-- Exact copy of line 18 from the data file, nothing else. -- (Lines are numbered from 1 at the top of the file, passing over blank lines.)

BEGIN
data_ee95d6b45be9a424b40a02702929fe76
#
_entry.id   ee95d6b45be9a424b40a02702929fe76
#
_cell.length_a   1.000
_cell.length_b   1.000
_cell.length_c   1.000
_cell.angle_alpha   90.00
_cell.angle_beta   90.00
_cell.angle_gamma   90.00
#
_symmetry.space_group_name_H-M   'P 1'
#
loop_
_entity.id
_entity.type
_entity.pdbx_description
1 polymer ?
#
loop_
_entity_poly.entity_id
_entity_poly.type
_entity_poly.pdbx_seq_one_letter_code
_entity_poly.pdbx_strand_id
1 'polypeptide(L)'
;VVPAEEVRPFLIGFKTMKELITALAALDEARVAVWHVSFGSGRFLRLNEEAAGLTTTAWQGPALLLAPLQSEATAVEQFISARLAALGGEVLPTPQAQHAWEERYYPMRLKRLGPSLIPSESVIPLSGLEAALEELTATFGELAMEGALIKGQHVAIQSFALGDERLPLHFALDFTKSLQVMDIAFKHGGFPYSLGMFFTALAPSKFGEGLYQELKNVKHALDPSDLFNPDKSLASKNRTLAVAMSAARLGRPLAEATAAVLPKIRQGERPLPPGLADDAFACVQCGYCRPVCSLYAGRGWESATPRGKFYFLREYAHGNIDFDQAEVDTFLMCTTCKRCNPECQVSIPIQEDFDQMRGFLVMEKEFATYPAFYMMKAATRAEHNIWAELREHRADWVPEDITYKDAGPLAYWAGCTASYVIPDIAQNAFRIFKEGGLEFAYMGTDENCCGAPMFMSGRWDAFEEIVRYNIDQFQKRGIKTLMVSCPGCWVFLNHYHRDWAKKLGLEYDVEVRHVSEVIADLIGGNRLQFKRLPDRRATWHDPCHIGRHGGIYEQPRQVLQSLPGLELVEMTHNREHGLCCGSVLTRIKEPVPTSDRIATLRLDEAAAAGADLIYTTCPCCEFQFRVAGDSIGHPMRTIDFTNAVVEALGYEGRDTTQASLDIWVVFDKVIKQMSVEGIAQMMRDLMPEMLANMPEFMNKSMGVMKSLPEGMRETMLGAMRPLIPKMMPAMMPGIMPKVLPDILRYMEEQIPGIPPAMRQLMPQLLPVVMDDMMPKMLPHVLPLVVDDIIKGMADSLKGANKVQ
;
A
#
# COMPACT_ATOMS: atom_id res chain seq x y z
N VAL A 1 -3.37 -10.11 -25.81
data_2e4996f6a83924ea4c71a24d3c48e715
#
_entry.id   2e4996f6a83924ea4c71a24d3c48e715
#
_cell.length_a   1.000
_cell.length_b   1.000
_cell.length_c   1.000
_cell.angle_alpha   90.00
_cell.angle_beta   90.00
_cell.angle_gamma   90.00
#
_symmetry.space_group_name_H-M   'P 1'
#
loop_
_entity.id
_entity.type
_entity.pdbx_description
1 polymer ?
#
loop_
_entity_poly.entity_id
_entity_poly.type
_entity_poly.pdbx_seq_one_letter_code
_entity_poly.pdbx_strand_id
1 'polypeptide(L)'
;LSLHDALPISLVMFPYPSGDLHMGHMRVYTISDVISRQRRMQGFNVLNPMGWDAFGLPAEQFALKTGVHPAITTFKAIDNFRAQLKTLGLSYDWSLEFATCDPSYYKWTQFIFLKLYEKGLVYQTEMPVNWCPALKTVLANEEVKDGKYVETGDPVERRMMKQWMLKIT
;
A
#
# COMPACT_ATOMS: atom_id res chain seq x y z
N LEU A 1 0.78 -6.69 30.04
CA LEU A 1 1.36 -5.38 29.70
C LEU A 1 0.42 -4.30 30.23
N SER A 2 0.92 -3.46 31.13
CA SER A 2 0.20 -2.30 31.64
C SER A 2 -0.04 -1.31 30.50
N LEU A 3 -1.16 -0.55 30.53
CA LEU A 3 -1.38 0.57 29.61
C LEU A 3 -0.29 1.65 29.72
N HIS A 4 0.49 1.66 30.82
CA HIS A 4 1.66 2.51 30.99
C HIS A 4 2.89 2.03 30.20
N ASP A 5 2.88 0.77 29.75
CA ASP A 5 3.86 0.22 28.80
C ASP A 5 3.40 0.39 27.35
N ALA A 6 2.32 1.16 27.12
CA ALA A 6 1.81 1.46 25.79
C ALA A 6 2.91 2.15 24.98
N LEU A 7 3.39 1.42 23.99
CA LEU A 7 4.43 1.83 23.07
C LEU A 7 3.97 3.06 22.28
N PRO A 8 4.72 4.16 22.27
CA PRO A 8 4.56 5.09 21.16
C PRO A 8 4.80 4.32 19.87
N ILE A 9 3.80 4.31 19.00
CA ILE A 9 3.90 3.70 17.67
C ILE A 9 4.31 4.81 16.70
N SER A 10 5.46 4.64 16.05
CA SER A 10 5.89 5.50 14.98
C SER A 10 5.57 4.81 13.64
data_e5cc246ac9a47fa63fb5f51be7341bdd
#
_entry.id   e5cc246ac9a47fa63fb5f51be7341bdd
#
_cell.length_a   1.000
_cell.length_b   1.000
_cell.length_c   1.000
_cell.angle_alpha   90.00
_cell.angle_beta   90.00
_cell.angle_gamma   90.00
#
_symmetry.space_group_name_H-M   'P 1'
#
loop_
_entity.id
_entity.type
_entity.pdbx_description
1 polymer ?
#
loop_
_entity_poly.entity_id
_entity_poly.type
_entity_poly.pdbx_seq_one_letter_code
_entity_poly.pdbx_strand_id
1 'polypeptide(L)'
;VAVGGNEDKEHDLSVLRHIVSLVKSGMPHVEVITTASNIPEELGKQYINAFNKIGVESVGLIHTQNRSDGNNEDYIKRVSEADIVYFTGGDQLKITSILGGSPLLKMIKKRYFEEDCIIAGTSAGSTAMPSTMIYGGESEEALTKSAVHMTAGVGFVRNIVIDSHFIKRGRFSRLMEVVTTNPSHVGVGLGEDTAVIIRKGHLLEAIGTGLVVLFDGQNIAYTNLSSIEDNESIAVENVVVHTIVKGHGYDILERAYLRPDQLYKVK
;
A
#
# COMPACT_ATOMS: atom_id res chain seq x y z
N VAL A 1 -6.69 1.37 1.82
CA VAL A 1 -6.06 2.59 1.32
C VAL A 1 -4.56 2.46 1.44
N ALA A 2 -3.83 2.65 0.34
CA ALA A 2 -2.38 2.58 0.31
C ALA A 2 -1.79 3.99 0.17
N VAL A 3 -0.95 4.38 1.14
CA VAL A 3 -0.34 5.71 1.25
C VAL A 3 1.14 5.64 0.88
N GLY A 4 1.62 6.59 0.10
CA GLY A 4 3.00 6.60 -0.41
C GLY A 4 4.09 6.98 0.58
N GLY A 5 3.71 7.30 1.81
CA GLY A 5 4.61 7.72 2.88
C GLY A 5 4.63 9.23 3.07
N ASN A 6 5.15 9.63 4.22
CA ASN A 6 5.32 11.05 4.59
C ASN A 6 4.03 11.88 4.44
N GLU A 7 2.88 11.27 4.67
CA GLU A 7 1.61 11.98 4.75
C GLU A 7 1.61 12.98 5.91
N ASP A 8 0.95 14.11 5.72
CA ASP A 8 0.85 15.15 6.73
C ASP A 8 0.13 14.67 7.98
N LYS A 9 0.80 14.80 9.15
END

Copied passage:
1 polymer ?